To be standing together in a frosty field, looking up into the sky, marveling at birds and reveling in the natural world around us, was a simple miracle. And I wondered why we were so rarely able to appreciate it.
While visiting Melissa’s family in Richmond, I often take walks around a section of shoreline of Swift Creek Reservoir adjacent to where they live. I am always amazed at the abundance and diversity of birds in a relatively narrow natural shoreline designated as a Resource Protection Area in the Chesapeake Bay watershed. Below are some of the birds spotted on a few walks this week…
There are at least 15 to 20 bluebirds foraging through the natural area, often returning to a few American holly trees to glean what must be the last few berries. They also spend a lot of time sitting and watching, then dropping down to the ground like small hawks, picking up unseen morsels (maybe some insects moving about in a sunny spot).
Numerous small birds move through the woods, often together in a mixed feeding flock. In addition to yellow-rumps, I saw ruby-crowned kinglets, Carolina chickadees, tufted titmice, song sparrows, dark-eyed juncos, and American goldfinches.
It was the woodpeckers that really had my attention in one particular patch of woods. There was a downy woodpecker, red-bellied woodpeckers, and several Northern flickers. I watched one female flicker (she lacks the black mustache of a male) repeatedly poking her bill into a small knothole on a tree. Others were doing what flickers often do, hopping around on the ground probing for one of their favorite foods – ants.
Flickers really are beautiful birds when you get a chance to study their varied plumage. The red heart-shaped patch on the back of the head is particularly pleasing. Many of the small black dots on the breast are also heart-shaped. Perhaps a bird better suited for Valentine’s Day than Christmas.
The highlight of my walks was the chance to watch several red-headed woodpeckers forage, chatter, and chase one another. I don’t see them often where I live, as they seem to prefer places with lots of standing dead trees in relatively open habitat, like beaver swamps. They are one of noisier woodpeckers, chattering frequently, allowing me to find them easier than many other species. Adult males and females look alike, with bright red heads and a boldly patterned black and white body.
Juveniles differ in having a brownish or splotchy red/brown head. This one had a small territory amounting to a couple of hundred feet of shoreline containing a narrow strip of trees. It kept going back to one dead snag, so I finally worked my way over to where I could see what it was doing…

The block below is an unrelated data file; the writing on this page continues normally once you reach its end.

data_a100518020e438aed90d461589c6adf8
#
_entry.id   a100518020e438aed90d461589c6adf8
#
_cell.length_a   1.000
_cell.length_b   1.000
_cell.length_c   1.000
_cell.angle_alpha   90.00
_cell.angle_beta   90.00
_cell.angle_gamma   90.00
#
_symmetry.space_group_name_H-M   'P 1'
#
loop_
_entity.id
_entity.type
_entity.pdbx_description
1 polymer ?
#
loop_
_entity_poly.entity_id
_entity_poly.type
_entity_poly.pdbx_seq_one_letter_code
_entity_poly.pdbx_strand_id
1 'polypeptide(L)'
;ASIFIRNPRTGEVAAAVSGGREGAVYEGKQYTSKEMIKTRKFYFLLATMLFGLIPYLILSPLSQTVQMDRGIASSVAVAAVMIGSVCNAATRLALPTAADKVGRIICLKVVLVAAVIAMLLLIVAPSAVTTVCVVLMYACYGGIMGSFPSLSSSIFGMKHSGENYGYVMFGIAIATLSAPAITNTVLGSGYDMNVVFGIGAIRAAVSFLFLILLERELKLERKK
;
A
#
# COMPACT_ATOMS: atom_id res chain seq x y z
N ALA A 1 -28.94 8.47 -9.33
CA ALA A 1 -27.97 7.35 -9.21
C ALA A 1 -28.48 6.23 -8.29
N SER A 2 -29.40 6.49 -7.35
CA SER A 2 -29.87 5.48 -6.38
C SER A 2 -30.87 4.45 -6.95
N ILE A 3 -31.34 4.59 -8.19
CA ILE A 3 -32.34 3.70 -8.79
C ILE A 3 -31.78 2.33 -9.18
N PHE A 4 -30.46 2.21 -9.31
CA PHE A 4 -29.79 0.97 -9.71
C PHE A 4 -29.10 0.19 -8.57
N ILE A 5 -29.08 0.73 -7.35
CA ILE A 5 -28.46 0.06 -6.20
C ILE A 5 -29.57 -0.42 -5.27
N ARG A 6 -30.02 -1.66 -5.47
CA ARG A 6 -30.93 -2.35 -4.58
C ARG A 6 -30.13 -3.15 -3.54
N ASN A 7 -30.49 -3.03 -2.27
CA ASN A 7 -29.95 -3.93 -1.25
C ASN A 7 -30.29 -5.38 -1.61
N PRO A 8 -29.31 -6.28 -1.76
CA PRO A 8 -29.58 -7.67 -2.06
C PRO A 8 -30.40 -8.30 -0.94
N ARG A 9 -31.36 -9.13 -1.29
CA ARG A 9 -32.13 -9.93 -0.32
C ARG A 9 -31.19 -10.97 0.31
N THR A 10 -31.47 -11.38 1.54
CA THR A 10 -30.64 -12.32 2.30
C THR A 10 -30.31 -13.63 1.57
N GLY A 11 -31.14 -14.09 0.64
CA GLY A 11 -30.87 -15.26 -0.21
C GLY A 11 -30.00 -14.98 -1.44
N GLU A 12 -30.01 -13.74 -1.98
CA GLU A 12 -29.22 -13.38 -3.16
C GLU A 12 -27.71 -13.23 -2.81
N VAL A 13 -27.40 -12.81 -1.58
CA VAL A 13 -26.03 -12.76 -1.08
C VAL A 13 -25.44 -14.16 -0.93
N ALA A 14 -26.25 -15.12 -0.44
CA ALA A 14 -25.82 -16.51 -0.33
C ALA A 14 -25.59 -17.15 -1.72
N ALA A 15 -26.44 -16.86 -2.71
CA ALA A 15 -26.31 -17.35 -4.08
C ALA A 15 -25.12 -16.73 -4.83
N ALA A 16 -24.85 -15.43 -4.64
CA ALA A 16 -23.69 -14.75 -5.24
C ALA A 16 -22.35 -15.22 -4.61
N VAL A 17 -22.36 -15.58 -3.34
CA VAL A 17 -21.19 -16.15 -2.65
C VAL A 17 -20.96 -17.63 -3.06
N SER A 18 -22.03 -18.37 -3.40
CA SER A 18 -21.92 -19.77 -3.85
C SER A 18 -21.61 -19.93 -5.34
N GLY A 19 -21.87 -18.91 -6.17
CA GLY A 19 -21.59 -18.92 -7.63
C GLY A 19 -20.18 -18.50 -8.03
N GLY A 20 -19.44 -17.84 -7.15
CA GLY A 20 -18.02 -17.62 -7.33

It was digging out acorns that it presumably had stashed in the loose bark of the snag. Red-headed woodpeckers are one of the few species of woodpecker that regularly cache food. It is also considered our most omnivorous woodpecker with a diet that includes seeds and nuts, insects, berries and fruits, birds eggs and nestlings, and even mice.
The most noticeable birds along the reservoir were the hundreds of double-crested cormorants that flew in and out every afternoon and morning. I stood at the edge of the water and watched them fly by me, turn back into the wind and land, either on the lake, or in the trees on an island a few hundred yards away.
The cormorants have used this island as an evening roost for at least the past few years. They make a lot of noise at the roost – various squawks and grunts, plus a lot of splashing and washing in the water near the island. A fleet of ring-billed gulls swam nearby, as well as several species of waterfowl including pied-billed grebes, ruddy ducks, buffleheads, mallards, hooded mergansers, Canada geese, and a few ring-necked ducks.
I always enjoy seeing ring-necked ducks with their distinctive ringed bill and bold color pattern (that head can be quite purplish in the right light). Surely, the bearer of one of the least descriptive common names for a bird, the ring-necked duck is known to hunters by the much more reasonable common name of ringbill. There has even been a recent attempt, perhaps tongue in beak, to rename this beautiful duck to more accurately reflect its appearance (see http://www.audubon.org/news/its-time-rename-ring-necked-duck). The actual ring on the neck is a narrow chestnut brown band separating the dark head color from the dark breast feathers in the males only. Not a very useful field mark at all.
All of these birds are all a delight to see on a cold winter morning (especially the two immature bald eagles that sailed by). So, this holiday season, be sure to get outside and give yourself the gift of “…marveling at birds and reveling in the natural world around us”.